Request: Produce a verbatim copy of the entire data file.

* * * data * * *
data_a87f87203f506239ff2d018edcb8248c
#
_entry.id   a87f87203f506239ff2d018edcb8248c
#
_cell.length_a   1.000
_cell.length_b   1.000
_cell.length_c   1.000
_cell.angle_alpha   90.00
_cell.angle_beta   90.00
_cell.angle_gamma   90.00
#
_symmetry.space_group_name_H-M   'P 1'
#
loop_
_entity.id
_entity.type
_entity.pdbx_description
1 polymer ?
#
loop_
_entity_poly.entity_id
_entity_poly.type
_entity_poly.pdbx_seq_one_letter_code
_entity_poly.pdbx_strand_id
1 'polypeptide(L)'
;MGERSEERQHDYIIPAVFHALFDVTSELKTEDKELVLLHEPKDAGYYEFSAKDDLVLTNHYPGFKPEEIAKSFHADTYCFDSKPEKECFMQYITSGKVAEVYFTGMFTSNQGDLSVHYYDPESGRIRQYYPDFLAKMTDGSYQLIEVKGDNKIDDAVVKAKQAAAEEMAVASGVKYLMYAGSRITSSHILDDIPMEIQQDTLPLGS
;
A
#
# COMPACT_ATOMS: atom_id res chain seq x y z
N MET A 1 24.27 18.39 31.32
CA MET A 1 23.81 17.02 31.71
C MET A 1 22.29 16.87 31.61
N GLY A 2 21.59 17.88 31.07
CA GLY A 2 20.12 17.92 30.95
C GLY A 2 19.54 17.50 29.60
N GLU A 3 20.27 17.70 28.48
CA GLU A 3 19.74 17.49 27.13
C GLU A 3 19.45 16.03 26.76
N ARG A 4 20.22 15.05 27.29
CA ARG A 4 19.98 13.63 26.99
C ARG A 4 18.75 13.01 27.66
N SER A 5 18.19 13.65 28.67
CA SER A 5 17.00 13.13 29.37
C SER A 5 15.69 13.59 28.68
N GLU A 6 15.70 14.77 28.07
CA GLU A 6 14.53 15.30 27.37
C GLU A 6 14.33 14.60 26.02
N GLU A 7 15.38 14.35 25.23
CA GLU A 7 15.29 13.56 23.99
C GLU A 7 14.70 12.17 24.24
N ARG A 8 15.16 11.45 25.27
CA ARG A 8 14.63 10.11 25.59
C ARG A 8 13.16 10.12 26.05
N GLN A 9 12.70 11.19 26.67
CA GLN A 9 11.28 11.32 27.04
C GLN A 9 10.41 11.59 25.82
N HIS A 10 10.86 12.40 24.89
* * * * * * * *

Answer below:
data_a87f87203f506239ff2d018edcb8248c
#
_entry.id   a87f87203f506239ff2d018edcb8248c
#
_cell.length_a   1.000
_cell.length_b   1.000
_cell.length_c   1.000
_cell.angle_alpha   90.00
_cell.angle_beta   90.00
_cell.angle_gamma   90.00
#
_symmetry.space_group_name_H-M   'P 1'
#
loop_
_entity.id
_entity.type
_entity.pdbx_description
1 polymer ?
#
loop_
_entity_poly.entity_id
_entity_poly.type
_entity_poly.pdbx_seq_one_letter_code
_entity_poly.pdbx_strand_id
1 'polypeptide(L)'
;MGERSEERQHDYIIPAVFHALFDVTSELKTEDKELVLLHEPKDAGYYEFSAKDDLVLTNHYPGFKPEEIAKSFHADTYCFDSKPEKECFMQYITSGKVAEVYFTGMFTSNQGDLSVHYYDPESGRIRQYYPDFLAKMTDGSYQLIEVKGDNKIDDAVVKAKQAAAEEMAVASGVKYLMYAGSRITSSHILDDIPMEIQQDTLPLGS
;
A
#
# COMPACT_ATOMS: atom_id res chain seq x y z
N MET A 1 24.27 18.39 31.32
CA MET A 1 23.81 17.02 31.71
C MET A 1 22.29 16.87 31.61
N GLY A 2 21.59 17.88 31.07
CA GLY A 2 20.12 17.92 30.95
C GLY A 2 19.54 17.50 29.60
N GLU A 3 20.27 17.70 28.48
CA GLU A 3 19.74 17.49 27.13
C GLU A 3 19.45 16.03 26.76
N ARG A 4 20.22 15.05 27.29
CA ARG A 4 19.98 13.63 26.99
C ARG A 4 18.75 13.01 27.66
N SER A 5 18.19 13.65 28.67
CA SER A 5 17.00 13.13 29.37
C SER A 5 15.69 13.59 28.68
N GLU A 6 15.70 14.77 28.07
CA GLU A 6 14.53 15.30 27.37
C GLU A 6 14.33 14.60 26.02
N GLU A 7 15.38 14.35 25.23
CA GLU A 7 15.29 13.56 23.99
C GLU A 7 14.70 12.17 24.24
N ARG A 8 15.16 11.45 25.27
CA ARG A 8 14.63 10.11 25.59
C ARG A 8 13.16 10.12 26.05
N GLN A 9 12.70 11.19 26.67
CA GLN A 9 11.28 11.32 27.04
C GLN A 9 10.41 11.59 25.82
N HIS A 10 10.86 12.40 24.89